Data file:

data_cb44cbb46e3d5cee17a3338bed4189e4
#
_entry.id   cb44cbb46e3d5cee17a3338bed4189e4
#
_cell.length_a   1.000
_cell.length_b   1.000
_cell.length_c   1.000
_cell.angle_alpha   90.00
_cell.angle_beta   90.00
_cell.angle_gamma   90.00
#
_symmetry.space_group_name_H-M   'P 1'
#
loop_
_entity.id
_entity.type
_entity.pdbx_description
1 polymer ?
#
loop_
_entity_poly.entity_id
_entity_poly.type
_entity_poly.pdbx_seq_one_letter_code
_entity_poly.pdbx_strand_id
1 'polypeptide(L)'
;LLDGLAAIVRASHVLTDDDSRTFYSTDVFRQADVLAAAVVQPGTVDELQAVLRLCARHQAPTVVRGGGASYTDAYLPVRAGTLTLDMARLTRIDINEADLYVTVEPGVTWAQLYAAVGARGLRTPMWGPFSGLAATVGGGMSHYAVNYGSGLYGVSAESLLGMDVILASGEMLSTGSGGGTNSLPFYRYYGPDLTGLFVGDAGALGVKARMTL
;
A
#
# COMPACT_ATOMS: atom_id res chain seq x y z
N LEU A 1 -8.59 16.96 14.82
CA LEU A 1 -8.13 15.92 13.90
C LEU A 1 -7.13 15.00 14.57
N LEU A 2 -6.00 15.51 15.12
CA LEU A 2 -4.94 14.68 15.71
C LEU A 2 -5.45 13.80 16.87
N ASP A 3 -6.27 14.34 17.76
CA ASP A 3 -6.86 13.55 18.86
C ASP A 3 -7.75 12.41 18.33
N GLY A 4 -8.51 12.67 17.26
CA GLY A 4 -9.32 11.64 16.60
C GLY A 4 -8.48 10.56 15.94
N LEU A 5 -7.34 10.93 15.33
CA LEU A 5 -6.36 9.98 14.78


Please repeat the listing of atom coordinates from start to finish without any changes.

data_cb44cbb46e3d5cee17a3338bed4189e4
#
_entry.id   cb44cbb46e3d5cee17a3338bed4189e4
#
_cell.length_a   1.000
_cell.length_b   1.000
_cell.length_c   1.000
_cell.angle_alpha   90.00
_cell.angle_beta   90.00
_cell.angle_gamma   90.00
#
_symmetry.space_group_name_H-M   'P 1'
#
loop_
_entity.id
_entity.type
_entity.pdbx_description
1 polymer ?
#
loop_
_entity_poly.entity_id
_entity_poly.type
_entity_poly.pdbx_seq_one_letter_code
_entity_poly.pdbx_strand_id
1 'polypeptide(L)'
;LLDGLAAIVRASHVLTDDDSRTFYSTDVFRQADVLAAAVVQPGTVDELQAVLRLCARHQAPTVVRGGGASYTDAYLPVRAGTLTLDMARLTRIDINEADLYVTVEPGVTWAQLYAAVGARGLRTPMWGPFSGLAATVGGGMSHYAVNYGSGLYGVSAESLLGMDVILASGEMLSTGSGGGTNSLPFYRYYGPDLTGLFVGDAGALGVKARMTL
;
A
#
# COMPACT_ATOMS: atom_id res chain seq x y z
N LEU A 1 -8.59 16.96 14.82
CA LEU A 1 -8.13 15.92 13.90
C LEU A 1 -7.13 15.00 14.57
N LEU A 2 -6.00 15.51 15.12
CA LEU A 2 -4.94 14.68 15.71
C LEU A 2 -5.45 13.80 16.87
N ASP A 3 -6.27 14.34 17.76
CA ASP A 3 -6.86 13.55 18.86
C ASP A 3 -7.75 12.41 18.33
N GLY A 4 -8.51 12.67 17.26
CA GLY A 4 -9.32 11.64 16.60
C GLY A 4 -8.48 10.56 15.94
N LEU A 5 -7.34 10.93 15.33
CA LEU A 5 -6.36 9.98 14.78